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Trend forecasts for 2024

Trend forecasts for 2024

The National Kitchen & Bath Association (NKBA), one of the world’s leading organisations representing professionals in the kitchen and bathroom furniture industry, organised a roundtable in early 2024 to discuss the visions of the top professionals in the industry for the year ahead. In an in-depth report by the Association, which has a 60-year history, hundreds and thousands of furniture manufacturers, designers and retailers found that it is increasingly difficult every year to generalise or predict clear design trends. The main demand from home designers is said to be an individualistic approach. They are looking for the comforts of an epicurean lifestyle and recreational spaces that help them enjoy life to the fullest. They want personalised solutions, not cookie-cutter mass production. Instead of specific styles, materials and colours, emphasis seems to be on world views and sometimes even contradictory keywords. Uniqueness is valued and spaces are increasingly reflecting the face of the homeowner.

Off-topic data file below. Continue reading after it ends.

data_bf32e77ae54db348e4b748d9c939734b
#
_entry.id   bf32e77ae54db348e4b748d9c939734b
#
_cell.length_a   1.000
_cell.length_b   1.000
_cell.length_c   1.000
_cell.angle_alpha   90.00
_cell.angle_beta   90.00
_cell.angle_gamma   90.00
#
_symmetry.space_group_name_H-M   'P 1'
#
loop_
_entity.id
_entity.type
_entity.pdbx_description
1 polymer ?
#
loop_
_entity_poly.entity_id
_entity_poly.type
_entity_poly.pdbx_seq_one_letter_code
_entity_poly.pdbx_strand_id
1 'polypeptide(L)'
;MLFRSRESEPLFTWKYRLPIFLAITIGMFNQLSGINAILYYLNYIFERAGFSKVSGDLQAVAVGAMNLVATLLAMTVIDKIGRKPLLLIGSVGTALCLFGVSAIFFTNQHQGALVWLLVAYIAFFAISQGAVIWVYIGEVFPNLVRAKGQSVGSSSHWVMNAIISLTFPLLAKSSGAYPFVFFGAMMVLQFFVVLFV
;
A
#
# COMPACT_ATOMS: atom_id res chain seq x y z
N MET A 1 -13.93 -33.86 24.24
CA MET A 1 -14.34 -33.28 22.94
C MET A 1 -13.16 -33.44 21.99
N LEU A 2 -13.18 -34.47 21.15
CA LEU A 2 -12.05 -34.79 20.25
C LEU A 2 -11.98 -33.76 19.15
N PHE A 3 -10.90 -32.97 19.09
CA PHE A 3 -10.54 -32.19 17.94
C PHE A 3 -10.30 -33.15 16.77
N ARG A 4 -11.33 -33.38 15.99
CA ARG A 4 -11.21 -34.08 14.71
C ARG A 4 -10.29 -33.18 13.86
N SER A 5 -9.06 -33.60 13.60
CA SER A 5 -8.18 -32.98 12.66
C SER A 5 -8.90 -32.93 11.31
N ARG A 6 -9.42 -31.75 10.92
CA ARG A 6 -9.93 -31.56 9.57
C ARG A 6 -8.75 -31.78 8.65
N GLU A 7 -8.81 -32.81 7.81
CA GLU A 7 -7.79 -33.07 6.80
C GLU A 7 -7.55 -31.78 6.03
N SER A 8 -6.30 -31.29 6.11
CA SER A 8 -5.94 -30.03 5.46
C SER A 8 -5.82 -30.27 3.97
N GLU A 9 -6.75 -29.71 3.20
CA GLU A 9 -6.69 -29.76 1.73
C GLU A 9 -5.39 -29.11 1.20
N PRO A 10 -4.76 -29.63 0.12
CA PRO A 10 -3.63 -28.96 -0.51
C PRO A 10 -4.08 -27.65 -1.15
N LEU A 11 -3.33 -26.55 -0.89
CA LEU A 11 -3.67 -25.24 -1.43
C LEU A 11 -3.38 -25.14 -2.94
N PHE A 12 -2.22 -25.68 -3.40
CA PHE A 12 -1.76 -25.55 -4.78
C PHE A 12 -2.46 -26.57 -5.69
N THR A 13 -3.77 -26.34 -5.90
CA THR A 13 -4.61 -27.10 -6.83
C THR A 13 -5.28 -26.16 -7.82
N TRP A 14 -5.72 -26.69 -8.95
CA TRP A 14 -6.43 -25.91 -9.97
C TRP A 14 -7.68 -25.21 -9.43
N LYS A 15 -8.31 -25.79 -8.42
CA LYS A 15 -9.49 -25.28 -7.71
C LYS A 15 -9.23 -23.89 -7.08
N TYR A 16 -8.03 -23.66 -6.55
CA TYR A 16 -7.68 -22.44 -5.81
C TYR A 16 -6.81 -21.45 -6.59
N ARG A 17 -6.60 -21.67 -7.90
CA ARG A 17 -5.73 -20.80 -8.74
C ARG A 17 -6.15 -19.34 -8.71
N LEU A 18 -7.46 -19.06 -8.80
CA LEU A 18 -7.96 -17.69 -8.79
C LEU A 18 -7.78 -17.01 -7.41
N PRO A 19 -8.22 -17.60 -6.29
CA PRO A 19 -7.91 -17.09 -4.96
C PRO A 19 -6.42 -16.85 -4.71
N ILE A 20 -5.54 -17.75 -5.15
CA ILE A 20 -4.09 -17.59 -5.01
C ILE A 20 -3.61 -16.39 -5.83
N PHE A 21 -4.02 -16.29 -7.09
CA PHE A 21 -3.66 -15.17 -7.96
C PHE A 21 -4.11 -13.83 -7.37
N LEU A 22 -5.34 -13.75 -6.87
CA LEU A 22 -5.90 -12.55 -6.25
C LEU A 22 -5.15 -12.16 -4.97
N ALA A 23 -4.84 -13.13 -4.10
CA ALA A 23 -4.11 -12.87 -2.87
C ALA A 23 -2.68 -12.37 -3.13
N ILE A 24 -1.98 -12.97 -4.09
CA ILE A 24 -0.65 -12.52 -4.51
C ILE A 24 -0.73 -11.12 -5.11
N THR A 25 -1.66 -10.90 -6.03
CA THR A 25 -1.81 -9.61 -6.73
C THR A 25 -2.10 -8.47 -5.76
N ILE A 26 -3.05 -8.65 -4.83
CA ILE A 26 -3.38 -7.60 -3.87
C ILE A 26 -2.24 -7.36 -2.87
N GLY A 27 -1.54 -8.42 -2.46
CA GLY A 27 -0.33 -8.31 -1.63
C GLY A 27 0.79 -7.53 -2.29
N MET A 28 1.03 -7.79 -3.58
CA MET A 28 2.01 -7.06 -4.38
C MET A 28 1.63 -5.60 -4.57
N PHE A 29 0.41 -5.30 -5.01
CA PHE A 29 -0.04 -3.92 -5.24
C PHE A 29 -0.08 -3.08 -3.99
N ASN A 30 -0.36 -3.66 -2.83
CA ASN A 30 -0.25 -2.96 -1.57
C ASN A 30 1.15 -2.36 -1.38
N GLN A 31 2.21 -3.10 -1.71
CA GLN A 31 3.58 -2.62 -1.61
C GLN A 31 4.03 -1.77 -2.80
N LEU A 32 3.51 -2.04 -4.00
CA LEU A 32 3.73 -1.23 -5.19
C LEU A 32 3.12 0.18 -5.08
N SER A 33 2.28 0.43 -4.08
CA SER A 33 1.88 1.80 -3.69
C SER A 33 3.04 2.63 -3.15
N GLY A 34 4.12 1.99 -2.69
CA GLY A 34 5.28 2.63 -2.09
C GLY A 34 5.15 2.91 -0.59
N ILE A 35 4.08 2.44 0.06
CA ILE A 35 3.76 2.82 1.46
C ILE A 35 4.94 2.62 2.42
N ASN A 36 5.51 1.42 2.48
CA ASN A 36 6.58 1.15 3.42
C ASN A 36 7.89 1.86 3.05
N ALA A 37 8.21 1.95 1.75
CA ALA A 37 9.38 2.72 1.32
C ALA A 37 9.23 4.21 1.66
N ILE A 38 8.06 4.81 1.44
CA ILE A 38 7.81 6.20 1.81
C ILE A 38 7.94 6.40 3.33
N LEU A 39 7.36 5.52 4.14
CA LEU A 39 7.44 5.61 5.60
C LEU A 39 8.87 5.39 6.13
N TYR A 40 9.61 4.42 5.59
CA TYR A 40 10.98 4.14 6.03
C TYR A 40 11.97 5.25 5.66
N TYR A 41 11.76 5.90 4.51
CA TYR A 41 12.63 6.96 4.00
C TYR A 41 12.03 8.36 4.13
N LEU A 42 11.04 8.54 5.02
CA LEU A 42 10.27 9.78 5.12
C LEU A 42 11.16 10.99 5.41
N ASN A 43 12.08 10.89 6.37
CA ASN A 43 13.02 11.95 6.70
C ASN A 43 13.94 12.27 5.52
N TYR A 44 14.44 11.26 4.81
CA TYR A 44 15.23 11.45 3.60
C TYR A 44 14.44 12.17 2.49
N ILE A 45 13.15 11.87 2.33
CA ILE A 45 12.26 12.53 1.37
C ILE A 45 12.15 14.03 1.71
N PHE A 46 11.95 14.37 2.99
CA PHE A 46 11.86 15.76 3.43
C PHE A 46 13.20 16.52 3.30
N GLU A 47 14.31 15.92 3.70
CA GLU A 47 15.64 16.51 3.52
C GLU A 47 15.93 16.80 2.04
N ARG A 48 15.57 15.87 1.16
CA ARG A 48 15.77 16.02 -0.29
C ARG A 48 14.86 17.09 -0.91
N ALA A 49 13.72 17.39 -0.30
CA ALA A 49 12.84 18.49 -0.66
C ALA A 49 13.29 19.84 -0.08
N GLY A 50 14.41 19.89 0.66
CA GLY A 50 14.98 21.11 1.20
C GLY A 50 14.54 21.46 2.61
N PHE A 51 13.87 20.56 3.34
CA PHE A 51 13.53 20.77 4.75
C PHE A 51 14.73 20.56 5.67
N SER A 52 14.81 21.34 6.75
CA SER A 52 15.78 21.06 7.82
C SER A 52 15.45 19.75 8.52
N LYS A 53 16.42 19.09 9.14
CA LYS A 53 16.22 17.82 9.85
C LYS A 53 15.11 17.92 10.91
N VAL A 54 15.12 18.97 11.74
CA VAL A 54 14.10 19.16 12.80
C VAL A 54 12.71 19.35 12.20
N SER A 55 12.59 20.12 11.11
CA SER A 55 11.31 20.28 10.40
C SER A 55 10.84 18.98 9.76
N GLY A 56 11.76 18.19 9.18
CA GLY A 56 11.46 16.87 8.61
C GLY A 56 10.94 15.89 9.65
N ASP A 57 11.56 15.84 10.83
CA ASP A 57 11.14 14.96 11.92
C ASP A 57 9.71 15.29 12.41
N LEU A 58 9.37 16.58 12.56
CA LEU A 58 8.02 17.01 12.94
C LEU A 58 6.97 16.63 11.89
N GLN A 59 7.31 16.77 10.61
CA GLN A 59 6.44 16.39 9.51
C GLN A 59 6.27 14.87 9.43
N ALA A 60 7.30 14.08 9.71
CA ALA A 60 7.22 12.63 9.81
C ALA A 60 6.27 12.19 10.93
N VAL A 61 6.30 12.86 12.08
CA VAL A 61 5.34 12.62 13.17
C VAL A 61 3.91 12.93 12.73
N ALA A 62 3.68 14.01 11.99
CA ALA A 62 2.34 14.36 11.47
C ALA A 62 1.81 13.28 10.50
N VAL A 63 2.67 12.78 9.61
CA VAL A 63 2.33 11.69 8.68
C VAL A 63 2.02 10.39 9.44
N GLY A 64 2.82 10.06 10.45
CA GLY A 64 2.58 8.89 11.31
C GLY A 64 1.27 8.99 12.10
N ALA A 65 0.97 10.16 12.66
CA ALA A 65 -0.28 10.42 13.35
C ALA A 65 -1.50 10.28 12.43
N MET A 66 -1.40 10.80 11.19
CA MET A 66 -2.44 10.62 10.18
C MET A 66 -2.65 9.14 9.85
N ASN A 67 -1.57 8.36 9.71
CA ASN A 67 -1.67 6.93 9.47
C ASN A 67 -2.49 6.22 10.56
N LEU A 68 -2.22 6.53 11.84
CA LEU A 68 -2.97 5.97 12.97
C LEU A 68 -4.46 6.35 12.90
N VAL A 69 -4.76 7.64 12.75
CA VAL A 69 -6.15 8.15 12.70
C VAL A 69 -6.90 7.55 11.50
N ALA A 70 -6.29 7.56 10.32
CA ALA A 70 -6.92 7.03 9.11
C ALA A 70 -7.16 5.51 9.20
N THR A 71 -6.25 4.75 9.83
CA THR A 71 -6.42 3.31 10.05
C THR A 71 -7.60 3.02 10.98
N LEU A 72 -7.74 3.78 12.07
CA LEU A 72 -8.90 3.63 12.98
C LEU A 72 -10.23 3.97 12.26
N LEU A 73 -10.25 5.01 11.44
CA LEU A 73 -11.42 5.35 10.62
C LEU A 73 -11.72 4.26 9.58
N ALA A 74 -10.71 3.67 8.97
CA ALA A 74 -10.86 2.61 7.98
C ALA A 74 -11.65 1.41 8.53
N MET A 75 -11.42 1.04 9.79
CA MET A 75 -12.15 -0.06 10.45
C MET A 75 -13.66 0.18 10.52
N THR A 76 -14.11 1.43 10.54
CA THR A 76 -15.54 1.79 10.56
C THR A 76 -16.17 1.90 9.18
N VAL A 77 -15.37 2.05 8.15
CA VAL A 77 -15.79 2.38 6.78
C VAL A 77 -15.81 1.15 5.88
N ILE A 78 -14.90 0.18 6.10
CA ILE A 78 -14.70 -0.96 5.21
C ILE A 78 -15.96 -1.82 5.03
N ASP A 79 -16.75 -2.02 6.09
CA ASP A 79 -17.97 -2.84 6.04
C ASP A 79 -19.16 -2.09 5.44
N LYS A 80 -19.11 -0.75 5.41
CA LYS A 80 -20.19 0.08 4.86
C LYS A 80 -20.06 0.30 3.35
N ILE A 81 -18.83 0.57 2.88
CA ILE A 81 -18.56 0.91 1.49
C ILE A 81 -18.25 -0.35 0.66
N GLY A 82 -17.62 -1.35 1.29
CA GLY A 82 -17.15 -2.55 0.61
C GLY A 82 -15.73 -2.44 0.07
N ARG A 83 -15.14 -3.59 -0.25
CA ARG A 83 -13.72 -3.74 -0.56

Noble Arco

In particular, the following themes emerged from the survey:

  • Transitioning from indoor to outdoor space, avoiding borders between room/kitchen and nature.
  • Innovation and personalised design.
  • Minimalism and materials that are easy to maintain.
  • The kitchen island as the focal point of the room.
  • The kitchen as a place for well-being and relaxation, not just eating.
  • Greater focus on sustainability.
  • Appropriate and thoughtful lighting solutions.
Planet Pluto

Additional keywords or talking points mentioned were:

  • Popular and original designs.
  • Innovative technical solutions.
  • Best practices and opportunities for sustainability.
  • Kitchen planning divided into 12 steps: kitchen island, storage/cabinets/drawers, worktops, backsplash, floors, fridges, dishwasher, dishes/kitchen appliances, ventilation/hoods, sinks, mixers, and lighting.
Terrazzo Carrara

Granite, marble, limestone and other natural stones are favourites among the eco-conscious

A speaker representing The Natural Stone Institute highlighted that greater use of materials that require minimal processing (such as natural stone) will help keep greenhouse gas levels down. The increasing popularity of granite, marble and limestone is therefore welcome in terms of controlling the carbon footprint and preventing climate change.